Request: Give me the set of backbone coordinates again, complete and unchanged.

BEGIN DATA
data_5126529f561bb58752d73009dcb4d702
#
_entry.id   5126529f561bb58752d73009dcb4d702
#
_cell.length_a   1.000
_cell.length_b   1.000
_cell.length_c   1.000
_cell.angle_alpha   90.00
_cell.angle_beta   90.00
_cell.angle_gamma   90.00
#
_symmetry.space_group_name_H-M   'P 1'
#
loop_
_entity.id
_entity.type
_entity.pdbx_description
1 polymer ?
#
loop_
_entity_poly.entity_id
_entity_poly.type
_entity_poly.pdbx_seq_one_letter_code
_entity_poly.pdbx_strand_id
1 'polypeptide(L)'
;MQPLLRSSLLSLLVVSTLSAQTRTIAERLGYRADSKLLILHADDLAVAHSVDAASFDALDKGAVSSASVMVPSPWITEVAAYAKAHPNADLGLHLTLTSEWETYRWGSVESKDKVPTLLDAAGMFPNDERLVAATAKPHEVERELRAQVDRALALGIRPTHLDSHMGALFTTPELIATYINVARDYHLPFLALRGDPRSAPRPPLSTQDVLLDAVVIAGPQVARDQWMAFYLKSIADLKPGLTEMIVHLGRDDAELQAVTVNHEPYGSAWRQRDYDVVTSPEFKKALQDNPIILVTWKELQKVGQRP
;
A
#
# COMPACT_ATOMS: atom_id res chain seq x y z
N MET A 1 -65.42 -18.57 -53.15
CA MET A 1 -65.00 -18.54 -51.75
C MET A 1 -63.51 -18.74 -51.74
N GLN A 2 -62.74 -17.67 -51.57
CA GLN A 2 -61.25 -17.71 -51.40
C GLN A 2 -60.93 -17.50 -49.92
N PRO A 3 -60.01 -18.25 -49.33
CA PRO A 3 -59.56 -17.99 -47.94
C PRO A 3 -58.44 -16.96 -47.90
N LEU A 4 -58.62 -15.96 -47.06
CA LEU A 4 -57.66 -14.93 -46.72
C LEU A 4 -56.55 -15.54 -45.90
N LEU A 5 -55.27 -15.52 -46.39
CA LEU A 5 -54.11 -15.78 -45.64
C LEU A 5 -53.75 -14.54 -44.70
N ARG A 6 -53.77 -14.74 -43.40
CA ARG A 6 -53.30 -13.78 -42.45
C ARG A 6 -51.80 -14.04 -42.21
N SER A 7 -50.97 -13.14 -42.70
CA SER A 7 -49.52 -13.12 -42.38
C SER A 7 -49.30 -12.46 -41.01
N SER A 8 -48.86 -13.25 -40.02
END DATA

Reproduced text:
data_5126529f561bb58752d73009dcb4d702
#
_entry.id   5126529f561bb58752d73009dcb4d702
#
_cell.length_a   1.000
_cell.length_b   1.000
_cell.length_c   1.000
_cell.angle_alpha   90.00
_cell.angle_beta   90.00
_cell.angle_gamma   90.00
#
_symmetry.space_group_name_H-M   'P 1'
#
loop_
_entity.id
_entity.type
_entity.pdbx_description
1 polymer ?
#
loop_
_entity_poly.entity_id
_entity_poly.type
_entity_poly.pdbx_seq_one_letter_code
_entity_poly.pdbx_strand_id
1 'polypeptide(L)'
;MQPLLRSSLLSLLVVSTLSAQTRTIAERLGYRADSKLLILHADDLAVAHSVDAASFDALDKGAVSSASVMVPSPWITEVAAYAKAHPNADLGLHLTLTSEWETYRWGSVESKDKVPTLLDAAGMFPNDERLVAATAKPHEVERELRAQVDRALALGIRPTHLDSHMGALFTTPELIATYINVARDYHLPFLALRGDPRSAPRPPLSTQDVLLDAVVIAGPQVARDQWMAFYLKSIADLKPGLTEMIVHLGRDDAELQAVTVNHEPYGSAWRQRDYDVVTSPEFKKALQDNPIILVTWKELQKVGQRP
;
A
#
# COMPACT_ATOMS: atom_id res chain seq x y z
N MET A 1 -65.42 -18.57 -53.15
CA MET A 1 -65.00 -18.54 -51.75
C MET A 1 -63.51 -18.74 -51.74
N GLN A 2 -62.74 -17.67 -51.57
CA GLN A 2 -61.25 -17.71 -51.40
C GLN A 2 -60.93 -17.50 -49.92
N PRO A 3 -60.01 -18.25 -49.33
CA PRO A 3 -59.56 -17.99 -47.94
C PRO A 3 -58.44 -16.96 -47.90
N LEU A 4 -58.62 -15.96 -47.06
CA LEU A 4 -57.66 -14.93 -46.72
C LEU A 4 -56.55 -15.54 -45.90
N LEU A 5 -55.27 -15.52 -46.39
CA LEU A 5 -54.11 -15.78 -45.64
C LEU A 5 -53.75 -14.54 -44.70
N ARG A 6 -53.77 -14.74 -43.40
CA ARG A 6 -53.30 -13.78 -42.45
C ARG A 6 -51.80 -14.04 -42.21
N SER A 7 -50.97 -13.14 -42.70
CA SER A 7 -49.52 -13.12 -42.38
C SER A 7 -49.30 -12.46 -41.01
N SER A 8 -48.86 -13.25 -40.02